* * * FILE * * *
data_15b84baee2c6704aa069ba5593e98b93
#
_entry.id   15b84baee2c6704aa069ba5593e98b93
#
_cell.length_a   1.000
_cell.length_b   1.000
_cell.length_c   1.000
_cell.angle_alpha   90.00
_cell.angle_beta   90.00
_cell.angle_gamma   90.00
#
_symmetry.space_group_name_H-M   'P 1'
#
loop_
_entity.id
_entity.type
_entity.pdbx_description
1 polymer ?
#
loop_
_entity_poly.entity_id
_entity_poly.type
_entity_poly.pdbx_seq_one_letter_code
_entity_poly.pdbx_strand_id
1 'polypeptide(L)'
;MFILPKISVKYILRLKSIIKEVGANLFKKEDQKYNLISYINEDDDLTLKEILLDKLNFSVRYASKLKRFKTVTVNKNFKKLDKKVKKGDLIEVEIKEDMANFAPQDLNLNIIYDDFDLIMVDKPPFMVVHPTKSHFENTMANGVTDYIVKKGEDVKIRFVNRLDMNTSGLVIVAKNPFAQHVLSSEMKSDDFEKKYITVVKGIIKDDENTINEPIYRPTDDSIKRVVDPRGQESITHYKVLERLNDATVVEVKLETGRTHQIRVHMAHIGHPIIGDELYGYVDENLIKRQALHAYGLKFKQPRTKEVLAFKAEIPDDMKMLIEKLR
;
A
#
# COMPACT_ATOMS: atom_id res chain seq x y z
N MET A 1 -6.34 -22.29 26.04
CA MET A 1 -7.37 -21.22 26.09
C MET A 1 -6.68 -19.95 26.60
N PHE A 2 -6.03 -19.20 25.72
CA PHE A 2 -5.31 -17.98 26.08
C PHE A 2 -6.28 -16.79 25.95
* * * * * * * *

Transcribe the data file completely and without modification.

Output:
data_15b84baee2c6704aa069ba5593e98b93
#
_entry.id   15b84baee2c6704aa069ba5593e98b93
#
_cell.length_a   1.000
_cell.length_b   1.000
_cell.length_c   1.000
_cell.angle_alpha   90.00
_cell.angle_beta   90.00
_cell.angle_gamma   90.00
#
_symmetry.space_group_name_H-M   'P 1'
#
loop_
_entity.id
_entity.type
_entity.pdbx_description
1 polymer ?
#
loop_
_entity_poly.entity_id
_entity_poly.type
_entity_poly.pdbx_seq_one_letter_code
_entity_poly.pdbx_strand_id
1 'polypeptide(L)'
;MFILPKISVKYILRLKSIIKEVGANLFKKEDQKYNLISYINEDDDLTLKEILLDKLNFSVRYASKLKRFKTVTVNKNFKKLDKKVKKGDLIEVEIKEDMANFAPQDLNLNIIYDDFDLIMVDKPPFMVVHPTKSHFENTMANGVTDYIVKKGEDVKIRFVNRLDMNTSGLVIVAKNPFAQHVLSSEMKSDDFEKKYITVVKGIIKDDENTINEPIYRPTDDSIKRVVDPRGQESITHYKVLERLNDATVVEVKLETGRTHQIRVHMAHIGHPIIGDELYGYVDENLIKRQALHAYGLKFKQPRTKEVLAFKAEIPDDMKMLIEKLR
;
A
#
# COMPACT_ATOMS: atom_id res chain seq x y z
N MET A 1 -6.34 -22.29 26.04
CA MET A 1 -7.37 -21.22 26.09
C MET A 1 -6.68 -19.95 26.60
N PHE A 2 -6.03 -19.20 25.72
CA PHE A 2 -5.31 -17.98 26.08
C PHE A 2 -6.28 -16.79 25.95